LED lights can now reveal how our brain works, according to a new study.
Researchers from the University of Michigan have built and tested in mice neural probes, nothing but small implantable LEDs that can control and record the activity of many individual neurons.
In Genetically modified mice, neurons can be turned on and off with the help of light. Each probe array contains 12 LEDs and 32 electrodes. Using this technique researchers have shed light on the brain's neuronal activity by implanting optical fibers and recorded the response with a second device.
‘Neural probes in the size of a tenth of a millimeter equipped with minuscule LED lights and electrodes can stimulate and measure the circuity of hundred individual neurons.’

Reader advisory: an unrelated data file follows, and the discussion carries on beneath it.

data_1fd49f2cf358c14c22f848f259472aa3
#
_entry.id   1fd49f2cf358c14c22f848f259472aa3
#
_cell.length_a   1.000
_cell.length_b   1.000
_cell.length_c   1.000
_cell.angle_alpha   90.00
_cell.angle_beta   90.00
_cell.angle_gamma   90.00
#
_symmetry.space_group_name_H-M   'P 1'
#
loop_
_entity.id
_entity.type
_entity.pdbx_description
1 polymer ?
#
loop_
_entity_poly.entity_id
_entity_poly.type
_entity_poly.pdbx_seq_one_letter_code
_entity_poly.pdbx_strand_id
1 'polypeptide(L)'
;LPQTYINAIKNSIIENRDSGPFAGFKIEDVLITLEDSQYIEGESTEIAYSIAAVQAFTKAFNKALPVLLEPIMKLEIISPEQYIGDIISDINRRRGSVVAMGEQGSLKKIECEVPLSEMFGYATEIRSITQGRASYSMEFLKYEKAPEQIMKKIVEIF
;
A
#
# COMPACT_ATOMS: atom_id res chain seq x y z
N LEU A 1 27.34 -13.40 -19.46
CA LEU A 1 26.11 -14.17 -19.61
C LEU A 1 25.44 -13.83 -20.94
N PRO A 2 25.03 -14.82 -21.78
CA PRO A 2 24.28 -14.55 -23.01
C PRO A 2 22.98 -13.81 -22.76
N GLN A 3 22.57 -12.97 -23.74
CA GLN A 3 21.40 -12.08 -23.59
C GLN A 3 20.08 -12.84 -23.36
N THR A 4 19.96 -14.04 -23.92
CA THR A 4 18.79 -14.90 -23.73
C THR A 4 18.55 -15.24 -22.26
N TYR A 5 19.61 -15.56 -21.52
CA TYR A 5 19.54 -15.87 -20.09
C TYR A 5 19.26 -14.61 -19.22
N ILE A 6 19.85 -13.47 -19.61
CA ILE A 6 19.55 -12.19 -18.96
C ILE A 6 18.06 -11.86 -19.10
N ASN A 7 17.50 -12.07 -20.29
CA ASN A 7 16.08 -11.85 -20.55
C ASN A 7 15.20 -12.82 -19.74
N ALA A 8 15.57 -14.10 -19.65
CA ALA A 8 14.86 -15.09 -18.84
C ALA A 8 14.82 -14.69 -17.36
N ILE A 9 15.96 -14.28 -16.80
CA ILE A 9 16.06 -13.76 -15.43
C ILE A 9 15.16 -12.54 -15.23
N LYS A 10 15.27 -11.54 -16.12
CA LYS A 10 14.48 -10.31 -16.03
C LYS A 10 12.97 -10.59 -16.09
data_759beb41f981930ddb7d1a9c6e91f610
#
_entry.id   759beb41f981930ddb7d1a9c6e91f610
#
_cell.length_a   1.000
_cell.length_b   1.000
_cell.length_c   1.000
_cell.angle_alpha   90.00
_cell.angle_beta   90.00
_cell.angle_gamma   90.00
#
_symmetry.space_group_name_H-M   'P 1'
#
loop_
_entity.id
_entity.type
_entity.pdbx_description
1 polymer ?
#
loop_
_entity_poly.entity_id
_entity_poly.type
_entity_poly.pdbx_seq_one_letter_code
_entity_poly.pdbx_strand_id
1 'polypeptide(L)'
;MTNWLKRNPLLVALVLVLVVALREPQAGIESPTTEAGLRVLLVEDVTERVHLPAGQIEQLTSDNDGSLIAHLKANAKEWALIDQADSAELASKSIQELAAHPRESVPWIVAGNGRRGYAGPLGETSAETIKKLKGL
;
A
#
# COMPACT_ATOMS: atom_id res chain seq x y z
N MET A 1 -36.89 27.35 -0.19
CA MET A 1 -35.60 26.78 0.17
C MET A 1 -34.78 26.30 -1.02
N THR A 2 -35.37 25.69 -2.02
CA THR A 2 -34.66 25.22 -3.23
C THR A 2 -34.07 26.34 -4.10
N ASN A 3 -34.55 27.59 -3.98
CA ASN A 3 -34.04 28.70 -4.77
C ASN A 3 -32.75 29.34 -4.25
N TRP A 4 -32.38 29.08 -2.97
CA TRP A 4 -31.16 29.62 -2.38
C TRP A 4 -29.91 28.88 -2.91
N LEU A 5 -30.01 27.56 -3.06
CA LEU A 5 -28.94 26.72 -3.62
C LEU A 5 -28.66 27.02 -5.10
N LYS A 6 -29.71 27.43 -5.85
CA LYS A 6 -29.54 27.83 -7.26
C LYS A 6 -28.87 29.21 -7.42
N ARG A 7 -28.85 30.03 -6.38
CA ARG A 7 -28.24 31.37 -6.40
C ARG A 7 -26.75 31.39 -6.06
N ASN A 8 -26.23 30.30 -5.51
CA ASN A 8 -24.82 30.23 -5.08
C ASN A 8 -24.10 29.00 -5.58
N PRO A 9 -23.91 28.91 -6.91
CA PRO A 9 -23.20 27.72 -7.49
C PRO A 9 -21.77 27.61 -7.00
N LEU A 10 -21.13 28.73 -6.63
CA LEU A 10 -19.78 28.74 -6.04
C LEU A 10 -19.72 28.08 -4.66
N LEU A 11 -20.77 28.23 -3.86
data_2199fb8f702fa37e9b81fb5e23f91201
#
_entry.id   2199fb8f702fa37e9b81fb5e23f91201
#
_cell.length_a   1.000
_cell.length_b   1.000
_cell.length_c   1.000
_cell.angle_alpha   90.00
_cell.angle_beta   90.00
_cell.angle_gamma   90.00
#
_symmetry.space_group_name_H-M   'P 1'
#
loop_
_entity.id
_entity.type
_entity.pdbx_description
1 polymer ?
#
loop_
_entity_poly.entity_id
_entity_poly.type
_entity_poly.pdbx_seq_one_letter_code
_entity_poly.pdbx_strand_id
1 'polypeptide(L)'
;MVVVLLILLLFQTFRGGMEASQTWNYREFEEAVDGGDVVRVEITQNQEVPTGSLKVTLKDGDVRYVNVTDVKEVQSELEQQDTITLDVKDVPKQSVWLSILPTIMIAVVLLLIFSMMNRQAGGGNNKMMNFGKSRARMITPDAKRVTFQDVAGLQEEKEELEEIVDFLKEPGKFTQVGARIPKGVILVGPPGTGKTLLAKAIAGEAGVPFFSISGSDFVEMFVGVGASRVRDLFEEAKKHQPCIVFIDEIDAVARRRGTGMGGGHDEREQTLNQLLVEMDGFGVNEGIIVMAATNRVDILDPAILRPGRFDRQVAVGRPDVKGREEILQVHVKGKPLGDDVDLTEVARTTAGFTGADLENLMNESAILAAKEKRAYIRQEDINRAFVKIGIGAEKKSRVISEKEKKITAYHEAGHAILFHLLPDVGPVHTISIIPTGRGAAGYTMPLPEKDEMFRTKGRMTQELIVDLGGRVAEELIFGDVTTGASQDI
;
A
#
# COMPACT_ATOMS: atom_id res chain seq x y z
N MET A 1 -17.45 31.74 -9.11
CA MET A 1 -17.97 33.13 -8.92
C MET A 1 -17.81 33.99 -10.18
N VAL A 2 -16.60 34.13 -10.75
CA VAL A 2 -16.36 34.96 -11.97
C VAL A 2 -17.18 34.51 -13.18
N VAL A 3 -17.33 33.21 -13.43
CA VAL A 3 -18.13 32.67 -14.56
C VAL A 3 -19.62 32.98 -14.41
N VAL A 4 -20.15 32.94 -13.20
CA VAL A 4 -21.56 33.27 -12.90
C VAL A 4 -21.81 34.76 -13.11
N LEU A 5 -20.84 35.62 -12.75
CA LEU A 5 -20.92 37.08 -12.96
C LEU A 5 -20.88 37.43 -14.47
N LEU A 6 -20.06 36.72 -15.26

The team believes that this experiment using probes based on their design could lead to breakthroughs in understanding and treating neurological diseases such as Alzheimer's. The study has been published in the Journal Neuron
"Hundreds of millions of people suffer from neurological diseases, but treatment methods and drugs are currently very limited because scientific understanding of the brain is lacking. We have developed a tool that is needed to better understand how the brain worksóand why it doesn't workóto try to solve to these problems," said Fan Wu, co-first author.